unhelpful, knowledge – but is a lost opportunity for education to build new learning on the day-to-day experiences of the learners.
The concept of interpretation looks at how we can learn about a religious or non-religious worldview different than our own. Jackson suggests that such learning benefits from comparing and contrasting the concepts of a new tradition with concepts you already hold, thus moving back and forth between insider and outsider concepts. Knowledge starts with
what we already know but can expand and deepen through such interpretive processes.
Finally, the concept of reflexivity, which demands that the learning process includes a second look at itself – a meta-reflection. Has the new learning caused a re-assessment of
your previously held worldview? What happens when we take a step back and look critically at the material studied? Do previously held critiques of religion, or a religious tradition still
stand? Are they strengthened? Do we have good access to sources to understand whatever we have studied? Was this the right way of doing it?
The interpretive approach has been developed and refined since then, but more importantly, it has been used. Here we highlight two arenas where the interpretive approach has been put to use. Firstly, it was the overarching framework for the REDCoproject. A large-scale EU-funded international research project on Religion, Education, Dialogue, and Conflict in which Professor Jackson played a leading role. Secondly, the
interpretive approach has been key in developing European-level policy.
Jackson has been involved with the Council of Europe and the OSCE since 2002. In 2007 he played an important role in the establishment of the Toledo Guiding principles of the OSCE.
He also played a key part in the establishment of the European Wergeland Centre here in Oslo in 2009. More recently, Professor Jackson has written the book “Signposts”. It is written for policymakers, schools, and teacher educators across Europe, and aims at making the Council of Europe’s recommendations on Religious Education better known. The interpretive approach is a key theme throughout the book.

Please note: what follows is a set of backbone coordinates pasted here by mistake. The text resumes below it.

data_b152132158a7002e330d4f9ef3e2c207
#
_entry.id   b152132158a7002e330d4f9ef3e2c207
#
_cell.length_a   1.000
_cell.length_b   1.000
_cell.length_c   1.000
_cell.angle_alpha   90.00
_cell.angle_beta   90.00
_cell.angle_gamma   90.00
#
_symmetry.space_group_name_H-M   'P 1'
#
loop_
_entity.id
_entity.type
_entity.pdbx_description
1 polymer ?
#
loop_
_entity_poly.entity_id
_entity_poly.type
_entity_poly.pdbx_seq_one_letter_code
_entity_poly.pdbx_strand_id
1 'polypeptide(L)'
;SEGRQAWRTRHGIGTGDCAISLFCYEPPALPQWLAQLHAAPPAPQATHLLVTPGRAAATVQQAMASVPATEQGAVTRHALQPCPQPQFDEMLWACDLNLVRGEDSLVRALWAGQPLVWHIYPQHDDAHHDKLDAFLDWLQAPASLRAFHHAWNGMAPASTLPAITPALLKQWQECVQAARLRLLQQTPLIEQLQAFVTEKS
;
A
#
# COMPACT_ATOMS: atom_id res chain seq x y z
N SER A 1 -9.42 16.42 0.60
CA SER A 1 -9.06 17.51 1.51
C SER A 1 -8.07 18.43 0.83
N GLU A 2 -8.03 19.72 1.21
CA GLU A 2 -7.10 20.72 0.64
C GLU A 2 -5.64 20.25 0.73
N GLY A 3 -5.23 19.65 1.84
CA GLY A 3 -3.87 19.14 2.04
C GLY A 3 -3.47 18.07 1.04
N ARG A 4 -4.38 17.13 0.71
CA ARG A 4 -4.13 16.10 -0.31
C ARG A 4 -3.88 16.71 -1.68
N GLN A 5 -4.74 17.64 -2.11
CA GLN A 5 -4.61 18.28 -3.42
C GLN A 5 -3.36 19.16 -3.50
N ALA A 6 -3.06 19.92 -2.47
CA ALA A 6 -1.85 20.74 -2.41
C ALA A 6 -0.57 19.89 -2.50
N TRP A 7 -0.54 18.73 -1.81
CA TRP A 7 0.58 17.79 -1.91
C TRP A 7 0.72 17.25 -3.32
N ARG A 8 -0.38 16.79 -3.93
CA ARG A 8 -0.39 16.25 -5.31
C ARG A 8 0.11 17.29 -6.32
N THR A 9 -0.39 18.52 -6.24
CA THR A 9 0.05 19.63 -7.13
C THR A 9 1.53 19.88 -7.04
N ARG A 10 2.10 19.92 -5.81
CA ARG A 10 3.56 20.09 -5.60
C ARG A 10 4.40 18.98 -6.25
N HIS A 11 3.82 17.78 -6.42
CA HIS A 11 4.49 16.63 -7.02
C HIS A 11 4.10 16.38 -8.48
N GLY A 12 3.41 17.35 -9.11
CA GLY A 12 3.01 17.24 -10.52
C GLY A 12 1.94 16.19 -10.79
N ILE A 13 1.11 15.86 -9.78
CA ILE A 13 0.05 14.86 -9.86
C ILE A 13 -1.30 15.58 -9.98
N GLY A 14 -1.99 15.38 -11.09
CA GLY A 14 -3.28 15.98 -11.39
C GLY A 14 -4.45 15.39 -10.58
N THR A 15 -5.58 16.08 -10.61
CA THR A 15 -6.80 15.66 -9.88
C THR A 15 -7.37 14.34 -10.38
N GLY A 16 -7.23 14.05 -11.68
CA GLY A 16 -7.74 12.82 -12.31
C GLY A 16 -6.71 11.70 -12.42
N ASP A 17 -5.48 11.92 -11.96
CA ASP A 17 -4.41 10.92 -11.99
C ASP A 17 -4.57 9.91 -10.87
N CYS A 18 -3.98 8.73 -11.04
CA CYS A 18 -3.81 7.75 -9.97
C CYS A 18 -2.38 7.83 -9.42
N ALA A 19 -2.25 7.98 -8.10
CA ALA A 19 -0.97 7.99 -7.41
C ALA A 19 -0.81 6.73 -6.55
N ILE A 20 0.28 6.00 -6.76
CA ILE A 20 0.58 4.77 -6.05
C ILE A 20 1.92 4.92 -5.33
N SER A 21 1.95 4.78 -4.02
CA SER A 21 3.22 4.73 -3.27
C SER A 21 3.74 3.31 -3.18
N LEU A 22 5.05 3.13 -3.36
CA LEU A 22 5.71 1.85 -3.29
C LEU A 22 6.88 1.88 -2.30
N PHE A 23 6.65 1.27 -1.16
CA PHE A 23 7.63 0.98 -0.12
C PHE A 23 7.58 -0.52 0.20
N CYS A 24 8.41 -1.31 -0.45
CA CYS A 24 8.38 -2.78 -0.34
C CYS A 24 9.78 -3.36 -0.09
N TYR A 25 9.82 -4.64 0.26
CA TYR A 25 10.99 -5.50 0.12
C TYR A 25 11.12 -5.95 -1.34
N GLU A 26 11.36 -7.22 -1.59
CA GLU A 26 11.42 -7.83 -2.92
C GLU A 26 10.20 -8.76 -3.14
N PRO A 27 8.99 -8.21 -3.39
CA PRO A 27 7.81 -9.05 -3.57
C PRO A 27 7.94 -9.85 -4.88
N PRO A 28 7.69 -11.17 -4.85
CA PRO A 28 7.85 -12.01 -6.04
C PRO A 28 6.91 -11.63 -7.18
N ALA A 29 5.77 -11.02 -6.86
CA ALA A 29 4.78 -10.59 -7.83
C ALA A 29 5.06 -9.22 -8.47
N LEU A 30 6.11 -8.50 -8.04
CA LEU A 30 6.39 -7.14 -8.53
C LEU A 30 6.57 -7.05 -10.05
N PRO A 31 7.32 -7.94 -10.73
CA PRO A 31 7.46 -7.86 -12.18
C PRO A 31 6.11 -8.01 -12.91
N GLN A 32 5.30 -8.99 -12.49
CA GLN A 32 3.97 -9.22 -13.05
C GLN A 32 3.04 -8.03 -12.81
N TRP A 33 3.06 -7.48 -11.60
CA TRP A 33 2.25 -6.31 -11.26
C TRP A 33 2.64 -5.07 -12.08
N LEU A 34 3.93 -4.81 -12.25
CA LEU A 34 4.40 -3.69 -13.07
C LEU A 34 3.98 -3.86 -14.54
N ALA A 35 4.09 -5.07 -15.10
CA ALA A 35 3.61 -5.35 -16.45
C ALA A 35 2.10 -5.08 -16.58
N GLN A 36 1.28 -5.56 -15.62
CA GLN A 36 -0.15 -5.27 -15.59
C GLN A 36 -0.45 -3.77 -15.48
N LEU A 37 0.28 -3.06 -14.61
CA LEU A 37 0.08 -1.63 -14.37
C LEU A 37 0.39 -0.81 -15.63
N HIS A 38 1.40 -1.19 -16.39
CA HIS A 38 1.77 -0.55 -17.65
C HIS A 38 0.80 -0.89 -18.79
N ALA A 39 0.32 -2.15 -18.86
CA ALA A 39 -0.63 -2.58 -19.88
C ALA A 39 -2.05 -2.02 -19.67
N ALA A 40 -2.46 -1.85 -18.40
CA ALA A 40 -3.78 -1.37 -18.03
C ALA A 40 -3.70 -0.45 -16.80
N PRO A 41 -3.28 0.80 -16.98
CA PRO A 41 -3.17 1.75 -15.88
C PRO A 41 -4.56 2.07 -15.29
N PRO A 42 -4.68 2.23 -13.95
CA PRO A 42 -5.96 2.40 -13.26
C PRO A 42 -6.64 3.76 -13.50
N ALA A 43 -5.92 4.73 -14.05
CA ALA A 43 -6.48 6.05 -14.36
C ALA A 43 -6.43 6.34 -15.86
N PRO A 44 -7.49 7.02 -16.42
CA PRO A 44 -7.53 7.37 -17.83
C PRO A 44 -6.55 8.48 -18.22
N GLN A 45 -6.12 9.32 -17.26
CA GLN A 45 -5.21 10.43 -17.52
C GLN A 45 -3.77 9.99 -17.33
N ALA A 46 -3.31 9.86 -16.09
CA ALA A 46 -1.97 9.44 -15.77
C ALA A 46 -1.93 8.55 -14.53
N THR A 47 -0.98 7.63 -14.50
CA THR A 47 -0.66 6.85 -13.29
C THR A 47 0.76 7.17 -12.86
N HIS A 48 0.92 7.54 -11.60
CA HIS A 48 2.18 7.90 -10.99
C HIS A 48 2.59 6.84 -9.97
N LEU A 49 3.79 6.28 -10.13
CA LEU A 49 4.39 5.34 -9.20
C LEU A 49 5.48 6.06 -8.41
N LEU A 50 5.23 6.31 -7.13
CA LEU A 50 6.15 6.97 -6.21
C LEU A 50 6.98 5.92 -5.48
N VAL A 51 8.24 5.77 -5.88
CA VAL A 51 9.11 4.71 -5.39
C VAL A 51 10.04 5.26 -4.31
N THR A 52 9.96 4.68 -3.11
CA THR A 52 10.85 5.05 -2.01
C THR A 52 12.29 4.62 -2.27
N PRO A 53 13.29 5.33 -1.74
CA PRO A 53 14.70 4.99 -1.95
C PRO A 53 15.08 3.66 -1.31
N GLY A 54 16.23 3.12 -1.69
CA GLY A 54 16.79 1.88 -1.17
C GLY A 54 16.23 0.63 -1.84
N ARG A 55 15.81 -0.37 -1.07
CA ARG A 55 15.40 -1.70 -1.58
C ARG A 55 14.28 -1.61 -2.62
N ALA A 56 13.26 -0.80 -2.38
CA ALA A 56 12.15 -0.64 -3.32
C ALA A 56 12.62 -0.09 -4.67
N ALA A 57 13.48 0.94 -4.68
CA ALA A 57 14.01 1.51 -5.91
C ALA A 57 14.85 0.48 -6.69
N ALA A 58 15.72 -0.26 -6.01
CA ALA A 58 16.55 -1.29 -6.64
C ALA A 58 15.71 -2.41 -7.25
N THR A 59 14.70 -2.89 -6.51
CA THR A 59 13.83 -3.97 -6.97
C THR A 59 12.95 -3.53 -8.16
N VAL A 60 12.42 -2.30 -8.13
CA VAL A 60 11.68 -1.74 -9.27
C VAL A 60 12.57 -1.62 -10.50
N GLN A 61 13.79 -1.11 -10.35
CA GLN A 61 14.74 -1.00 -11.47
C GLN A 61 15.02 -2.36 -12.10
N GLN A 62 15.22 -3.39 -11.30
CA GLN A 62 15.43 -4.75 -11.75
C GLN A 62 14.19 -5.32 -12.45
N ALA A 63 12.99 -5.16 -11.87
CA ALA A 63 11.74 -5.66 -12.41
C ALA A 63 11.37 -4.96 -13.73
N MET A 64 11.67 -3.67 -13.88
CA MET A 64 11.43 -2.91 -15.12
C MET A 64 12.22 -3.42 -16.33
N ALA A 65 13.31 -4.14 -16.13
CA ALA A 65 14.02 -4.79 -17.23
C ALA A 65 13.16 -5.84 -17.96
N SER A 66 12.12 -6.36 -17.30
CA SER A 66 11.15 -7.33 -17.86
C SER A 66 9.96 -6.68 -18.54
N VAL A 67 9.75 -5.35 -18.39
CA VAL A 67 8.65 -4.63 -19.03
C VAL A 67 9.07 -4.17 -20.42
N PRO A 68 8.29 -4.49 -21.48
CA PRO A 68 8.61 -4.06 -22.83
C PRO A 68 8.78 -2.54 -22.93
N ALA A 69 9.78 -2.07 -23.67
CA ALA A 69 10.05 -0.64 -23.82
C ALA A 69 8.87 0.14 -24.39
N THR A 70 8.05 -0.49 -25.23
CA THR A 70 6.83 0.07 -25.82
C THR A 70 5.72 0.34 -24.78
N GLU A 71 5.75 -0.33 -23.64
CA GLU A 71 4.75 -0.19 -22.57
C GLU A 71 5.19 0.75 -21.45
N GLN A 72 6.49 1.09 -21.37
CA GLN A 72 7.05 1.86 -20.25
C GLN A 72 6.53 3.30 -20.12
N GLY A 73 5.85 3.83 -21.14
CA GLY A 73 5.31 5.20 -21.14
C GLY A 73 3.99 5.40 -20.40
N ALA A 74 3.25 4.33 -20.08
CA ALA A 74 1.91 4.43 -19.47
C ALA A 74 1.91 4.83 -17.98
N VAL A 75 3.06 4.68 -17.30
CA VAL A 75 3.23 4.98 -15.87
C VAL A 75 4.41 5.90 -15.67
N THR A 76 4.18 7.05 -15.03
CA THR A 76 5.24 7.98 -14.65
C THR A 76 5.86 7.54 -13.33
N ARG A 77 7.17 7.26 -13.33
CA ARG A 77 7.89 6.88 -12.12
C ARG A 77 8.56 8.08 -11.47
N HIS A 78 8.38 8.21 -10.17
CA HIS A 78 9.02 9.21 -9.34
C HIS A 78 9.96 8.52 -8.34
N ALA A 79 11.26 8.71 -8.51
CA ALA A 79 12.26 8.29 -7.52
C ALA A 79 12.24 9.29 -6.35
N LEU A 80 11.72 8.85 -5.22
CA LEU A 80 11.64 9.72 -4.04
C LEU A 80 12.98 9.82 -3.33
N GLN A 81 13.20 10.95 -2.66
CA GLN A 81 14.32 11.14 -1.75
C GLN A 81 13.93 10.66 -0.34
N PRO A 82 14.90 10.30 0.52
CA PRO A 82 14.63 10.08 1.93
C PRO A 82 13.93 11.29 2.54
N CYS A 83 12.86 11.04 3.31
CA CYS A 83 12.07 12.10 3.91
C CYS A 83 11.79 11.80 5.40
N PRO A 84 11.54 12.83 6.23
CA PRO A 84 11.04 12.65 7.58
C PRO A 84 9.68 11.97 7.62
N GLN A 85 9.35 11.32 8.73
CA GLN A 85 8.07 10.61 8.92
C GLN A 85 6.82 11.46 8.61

Alongside this, Jackson has received international prizes, been an academic and social hub in international networks such as ISREV and ENRECA, edited a key journal and book series,
held innumerable keynotes and international lectures and been involved in countless research projects.
However, we have to mention the trombone and his passion for jazz. Jackson has been playing jazz with top musicians for decades, and frequently enjoys entertaining colleagues and friends with performances with local musicians wherever he
travels. The sense of tradition and innovation, the sensitivity and attention to others, and the creative and human warmth and energy that flows from his music also characterises his
- 2014 ‘Signposts’: Policy and Practice for Teaching about Religions and Non-Religious Worldviews in Intercultural Education, Strasbourg: Council of Europe Publishing.
- 2014 Religious Education at Schools in Europe. Volume 2: Western Europe, With Rothgangel M., and Jäggle M. (eds.) Göttingen: Vienna University Press/V&R.
- 2014 Religion, Education and Society: Young People, Religious Identity, Socialisation and Diversity. With E. Arweck (Eds), London: Routledge.
- 2012 Religion, Education, Dialogue and Conflict: Perspectives on Religious Education Research (Ed.). London: Routledge.
- 2009 Religious Education Research through a Community of Practice: Action Research and the Interpretive Approach. Ipgrave, J., Jackson, R. & O’Grady, K. (Eds). Münster, Waxmann.
- 2008 Peace Education and Religious Plurality: International Perspectives. With Fujiwara, S. (Eds.) London: Routledge.
- 2006 International Handbook of the Religious, Moral and Spiritual Dimensions of Education. (2 Vols) With de Souza, M., Engebretson, K., Durka, G., McGrady, A., (Eds). Dordrecht: Springer Academic Publishers.
- 2004 Rethinking Religious Education and Plurality: Issues in Diversity and Pedagogy. London: Routledge Falmer.
- 1997 Religious Education: An Interpretive Approach. London: Hodder and Stoughton.